Last week’s violent clashes in the Iraqi cities of Baghdad and Basra reverberated all the way to Washington, where suddenly, the Iraq war was thrust back into the limelight just as the 2008 primary season enters its final stretch.
On Monday at the Washington think-tank the Brookings Institution, foreign policy advisers from the major campaigns sought to fit the Shia-on-Shia armed power struggle into their plans for Iraq with Democrats Hillary Clinton and Barack Obama advocating a phased withdrawal, and Republican John McCain arguing for a continued high level of troops in the country.
Built into all three narratives was the persistent question of what is the central front in the so-called "global war on terror" whether the most important battle with Islamic extremism is in Iraq or the war in Afghanistan and its border regions with Pakistan where al-Qaeda’s central leadership is based, and how the two theaters stand to affect each other.
McCain’s advisor and the Democrats both said that their respective plans would bolster the effort in Afghanistan.
Randy Scheunemann, the top advisor in McCain’s foreign policy apparatus, echoed the George W. Bush administration’s longtime rationale that a withdrawal from Iraq amounts to a defeat that would embolden global terrorists.
"We learned in the 1990s that we needed to take al-Qaeda at its word," he said. "They have said themselves that Iraq is the central front in the war they are fighting with the West. I don’t see how we are going to better address our goals in Afghanistan if we are defeated in Iraq."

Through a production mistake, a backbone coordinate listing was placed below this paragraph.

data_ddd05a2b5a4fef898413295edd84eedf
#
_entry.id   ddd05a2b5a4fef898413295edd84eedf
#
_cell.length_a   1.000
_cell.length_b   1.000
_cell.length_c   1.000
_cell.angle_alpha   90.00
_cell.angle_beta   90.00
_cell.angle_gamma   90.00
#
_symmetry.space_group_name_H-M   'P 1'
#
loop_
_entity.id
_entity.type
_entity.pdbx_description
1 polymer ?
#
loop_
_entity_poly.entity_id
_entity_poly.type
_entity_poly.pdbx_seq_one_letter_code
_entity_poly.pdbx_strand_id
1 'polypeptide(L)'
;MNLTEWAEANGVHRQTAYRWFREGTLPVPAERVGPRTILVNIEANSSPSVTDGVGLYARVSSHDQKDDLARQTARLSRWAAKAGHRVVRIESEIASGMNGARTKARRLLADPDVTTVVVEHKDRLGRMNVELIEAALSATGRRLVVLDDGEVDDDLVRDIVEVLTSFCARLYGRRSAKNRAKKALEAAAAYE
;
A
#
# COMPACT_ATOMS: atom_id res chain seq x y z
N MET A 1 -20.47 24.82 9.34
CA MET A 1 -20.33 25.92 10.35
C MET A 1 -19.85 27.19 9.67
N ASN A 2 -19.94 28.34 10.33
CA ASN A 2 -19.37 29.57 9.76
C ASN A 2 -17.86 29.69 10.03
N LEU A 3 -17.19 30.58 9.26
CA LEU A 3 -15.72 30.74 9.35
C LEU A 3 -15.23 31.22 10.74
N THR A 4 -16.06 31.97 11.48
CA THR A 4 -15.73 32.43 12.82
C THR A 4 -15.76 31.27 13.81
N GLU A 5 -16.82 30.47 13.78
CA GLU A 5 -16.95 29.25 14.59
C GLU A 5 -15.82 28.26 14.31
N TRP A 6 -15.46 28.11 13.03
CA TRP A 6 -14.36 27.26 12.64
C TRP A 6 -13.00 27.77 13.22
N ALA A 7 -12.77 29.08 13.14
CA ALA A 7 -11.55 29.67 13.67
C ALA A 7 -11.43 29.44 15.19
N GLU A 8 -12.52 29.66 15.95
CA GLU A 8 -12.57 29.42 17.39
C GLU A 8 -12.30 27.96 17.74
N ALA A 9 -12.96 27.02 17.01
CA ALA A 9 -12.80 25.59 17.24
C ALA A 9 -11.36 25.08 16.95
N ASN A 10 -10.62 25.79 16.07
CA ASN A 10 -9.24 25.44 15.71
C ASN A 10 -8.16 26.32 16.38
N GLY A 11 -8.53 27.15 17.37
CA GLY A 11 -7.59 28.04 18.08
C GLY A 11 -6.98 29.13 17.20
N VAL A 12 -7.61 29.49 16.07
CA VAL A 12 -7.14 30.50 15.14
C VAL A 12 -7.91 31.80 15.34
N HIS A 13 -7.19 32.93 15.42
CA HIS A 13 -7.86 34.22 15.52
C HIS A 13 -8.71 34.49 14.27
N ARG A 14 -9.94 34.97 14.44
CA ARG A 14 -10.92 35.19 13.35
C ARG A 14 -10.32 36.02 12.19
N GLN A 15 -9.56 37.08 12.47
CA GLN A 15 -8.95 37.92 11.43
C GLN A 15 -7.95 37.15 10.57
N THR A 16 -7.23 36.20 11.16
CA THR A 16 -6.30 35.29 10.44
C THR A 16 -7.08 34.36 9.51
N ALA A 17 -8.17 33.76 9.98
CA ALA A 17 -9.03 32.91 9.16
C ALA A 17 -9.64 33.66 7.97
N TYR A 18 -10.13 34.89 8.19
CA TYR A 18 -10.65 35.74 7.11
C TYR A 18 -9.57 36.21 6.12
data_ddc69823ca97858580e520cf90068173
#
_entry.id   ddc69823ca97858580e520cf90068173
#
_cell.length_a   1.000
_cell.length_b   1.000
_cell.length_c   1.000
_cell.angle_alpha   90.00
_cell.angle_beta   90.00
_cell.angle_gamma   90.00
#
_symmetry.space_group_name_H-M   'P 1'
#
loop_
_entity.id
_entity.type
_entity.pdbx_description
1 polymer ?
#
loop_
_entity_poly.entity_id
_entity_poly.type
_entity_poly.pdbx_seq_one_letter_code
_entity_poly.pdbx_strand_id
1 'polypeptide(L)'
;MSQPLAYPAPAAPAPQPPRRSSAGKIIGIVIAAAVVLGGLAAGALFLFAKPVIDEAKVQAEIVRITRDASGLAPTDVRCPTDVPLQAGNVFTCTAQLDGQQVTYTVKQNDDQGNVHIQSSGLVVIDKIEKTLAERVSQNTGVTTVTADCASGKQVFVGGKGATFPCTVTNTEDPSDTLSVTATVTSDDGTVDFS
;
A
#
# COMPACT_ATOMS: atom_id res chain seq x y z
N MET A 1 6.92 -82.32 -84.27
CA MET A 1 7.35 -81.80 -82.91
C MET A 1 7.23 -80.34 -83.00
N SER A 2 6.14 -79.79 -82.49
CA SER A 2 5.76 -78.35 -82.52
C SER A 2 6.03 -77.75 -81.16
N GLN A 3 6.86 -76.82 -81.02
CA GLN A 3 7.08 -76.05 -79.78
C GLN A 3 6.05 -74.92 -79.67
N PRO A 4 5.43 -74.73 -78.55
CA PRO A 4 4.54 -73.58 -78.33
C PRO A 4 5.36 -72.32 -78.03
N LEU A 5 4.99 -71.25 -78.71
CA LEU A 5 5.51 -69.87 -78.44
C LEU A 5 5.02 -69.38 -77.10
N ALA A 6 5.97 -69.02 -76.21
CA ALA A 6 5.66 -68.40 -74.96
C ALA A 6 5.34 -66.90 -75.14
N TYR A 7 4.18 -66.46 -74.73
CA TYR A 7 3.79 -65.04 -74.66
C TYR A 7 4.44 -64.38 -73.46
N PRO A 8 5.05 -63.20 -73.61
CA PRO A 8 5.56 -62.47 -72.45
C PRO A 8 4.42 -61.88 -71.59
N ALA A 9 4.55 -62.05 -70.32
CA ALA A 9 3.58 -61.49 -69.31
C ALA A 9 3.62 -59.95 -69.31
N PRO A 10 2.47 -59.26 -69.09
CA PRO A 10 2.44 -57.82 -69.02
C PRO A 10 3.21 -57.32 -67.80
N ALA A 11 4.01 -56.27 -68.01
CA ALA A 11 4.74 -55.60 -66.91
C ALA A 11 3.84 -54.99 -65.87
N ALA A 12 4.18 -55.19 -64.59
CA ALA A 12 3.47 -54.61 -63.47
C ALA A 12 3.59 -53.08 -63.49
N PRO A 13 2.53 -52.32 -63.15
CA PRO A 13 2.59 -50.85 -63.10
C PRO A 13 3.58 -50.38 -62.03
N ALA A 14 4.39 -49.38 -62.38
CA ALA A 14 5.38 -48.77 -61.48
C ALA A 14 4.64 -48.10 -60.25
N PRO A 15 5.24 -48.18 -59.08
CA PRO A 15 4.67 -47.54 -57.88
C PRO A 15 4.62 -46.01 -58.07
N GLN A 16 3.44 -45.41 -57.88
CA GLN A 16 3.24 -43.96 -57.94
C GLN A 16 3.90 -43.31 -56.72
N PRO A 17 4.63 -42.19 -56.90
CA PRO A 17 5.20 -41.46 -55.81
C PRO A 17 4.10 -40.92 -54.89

How a withdrawal from Iraq would help US efforts in Afghanistan was clear to the Democratic advisors it would make some of the over 100,000 troops in Iraq available to pursue global terrorists where they are based, and free up billions in treasure to address that conflict.
"Defeat is staying in Iraq for 100 years because that will have very, very serious consequences for us in Afghanistan and Pakistan," said Clinton adviser Lee Feinstein, adding that in Afghanistan, "al-Qaeda is as strong as any point since 9/11."
McCain has said that he has no issues with staying in Iraq for over 100 years. And while he describes that length of time as a Korea-like plan for permanent bases, it is unclear when and how that shift from a hot war to that sort of peacetime military presence would be possible.
"What is in America’s broadest strategic interests? For example, if we maintain an indefinite commitment to Iraq, are we going to be able to address the forgotten frontline in Afghanistan?" said Feinstein.
Calling operations in Iraq a "diversion from our effort in Afghanistan and to the principal front in this fight against al-Qaeda," Obama adviser Denis McDonough said that despite the requests of commanders in southern Afghanistan for more troops to quell rising violence in the region, those troops are not available and "on the shelf" because of the massive commitment in Iraq.
Last week, as reported by IPS, the president of the Army War College, Maj. Gen. Robert Scales, said that the way US troop levels stand now is already unsustainable, noting that the math simply does not work.